A cold conductor or PTC heating element has at low ambient temperatures an extremely low resistance which at rising ambient temperatures rapidly rises to very high values. When the cold conductor is fed a constant or nearly constant operating voltage, a large current flows therefor throughout it at low ambient temperatures, and a small current at high ambient temperatures. Consequently, the cold conductor produces at temperatures near or below the freezing point a high power loss by which in accordance with the invention the nozzle is heated and therefore kept free from ice. At higher temperatures, however, only a small power loss occurs in the PTC heating element, so that the load of the power supply circuit remains limited to a minimum. Due to the small external dimensions of the PTC heating element, the structural volume of the spray nozzle thus heated is only slightly larger than that of a non-heated spray nozzle, and considerably smaller than that of the known heatable spray nozzles. Since the connection of the PTC heating element to the power supply circuit can be carried out at any point, the expense in electric installation and material are kept within narrow limits.
In accordance with the invention a PTC heating element is provided whose bend in the resistance-temperature characteristic curve is positioned below the temperature freezing point. In such an instance the power supply circuit is loaded to a particularly slight degree at higher temperatures. For the same reason it is advisable to employ a PTC heating element with a steep resistance-temperature characteristic curve. FIG. 2 is a graph wherein ordinates and abscissas represent to scale, ohmic resistance of a suitable PTC heating element, and ambient temperature, respectively. From the curve it is noted that at about 0° C. the curve rises sharply to about 50° C. at which latter temperature its rate of increase decreases so that its steepest portion lies between about 0° and 50° Celsius.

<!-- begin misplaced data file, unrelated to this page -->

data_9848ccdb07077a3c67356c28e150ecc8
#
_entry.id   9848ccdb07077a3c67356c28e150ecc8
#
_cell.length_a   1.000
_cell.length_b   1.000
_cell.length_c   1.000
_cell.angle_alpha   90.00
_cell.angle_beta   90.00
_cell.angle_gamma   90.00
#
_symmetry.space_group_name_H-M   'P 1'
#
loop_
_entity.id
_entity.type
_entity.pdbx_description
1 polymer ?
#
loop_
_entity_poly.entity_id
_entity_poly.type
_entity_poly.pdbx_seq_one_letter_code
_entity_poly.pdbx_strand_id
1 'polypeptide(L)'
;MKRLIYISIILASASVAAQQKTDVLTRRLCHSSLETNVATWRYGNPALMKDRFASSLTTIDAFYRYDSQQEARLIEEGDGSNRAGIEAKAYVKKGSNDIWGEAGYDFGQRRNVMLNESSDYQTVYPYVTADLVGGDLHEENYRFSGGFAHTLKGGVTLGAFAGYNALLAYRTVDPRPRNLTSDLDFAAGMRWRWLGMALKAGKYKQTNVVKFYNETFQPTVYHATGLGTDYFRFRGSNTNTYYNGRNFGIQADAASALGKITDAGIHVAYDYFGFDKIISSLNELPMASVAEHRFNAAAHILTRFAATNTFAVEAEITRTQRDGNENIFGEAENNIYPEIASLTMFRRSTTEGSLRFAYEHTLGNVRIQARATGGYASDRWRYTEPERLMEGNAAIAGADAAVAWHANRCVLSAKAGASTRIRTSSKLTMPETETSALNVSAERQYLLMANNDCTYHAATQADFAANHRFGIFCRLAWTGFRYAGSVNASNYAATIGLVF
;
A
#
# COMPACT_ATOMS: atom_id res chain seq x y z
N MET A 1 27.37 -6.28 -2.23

A further decrease in the load of the power supply circuit by the heating device is accomplished by enveloping the spray nozzle and the PTC heating element with a heat-insulating plastic casing.
The spray nozzle, which is shown in longitudinal section, has a nozzle body 1, preferably of aluminum, which at one of its ends changes over into a connecting pipe 2, and to whose other end or terminal portion is fastened a nozzle 3. Body 1 thus forms an angled pipe. The nozzle body is mounted in a housing 4 of thermoplastic material, which serves as a heat-insulating casing and is provided with means for releasably fastening the housing in an opening 11 of hood 5 of the motor vehicle. For this purpose housing 4 is provided with an external circumferential groove 12 engaging the rim of opening 11 and by which the housing and parts carried thereby are supported and releasably retained within the opening. The parts are so disposed upon hood 5 that nozzle 3 may project a spray of fluid onto the windshield of the vehicle, a portion thereof being identified at 13. The nozzle body, which in the assembly of the spray nozzle is inserted in the housing 4, is fixed therein by means of a removable closure element 6. Within a space 7 which is formed by the nozzle body the housing 4 and the closure element 6, is mounted the pill-shaped PTC heating element 8 whose electric connections 9 and 10 pass through the plastic closure element 6 to the outside.
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|U.S. Classification||239/133, 222/146.5, 15/250.05, 219/203, 137/341, 239/284.1, 219/505, 392/476|
|International Classification||B60S1/52, B05B1/24|
|Cooperative Classification||B60S1/52, B05B1/24, Y10T137/6606|
|European Classification||B05B1/24, B60S1/52|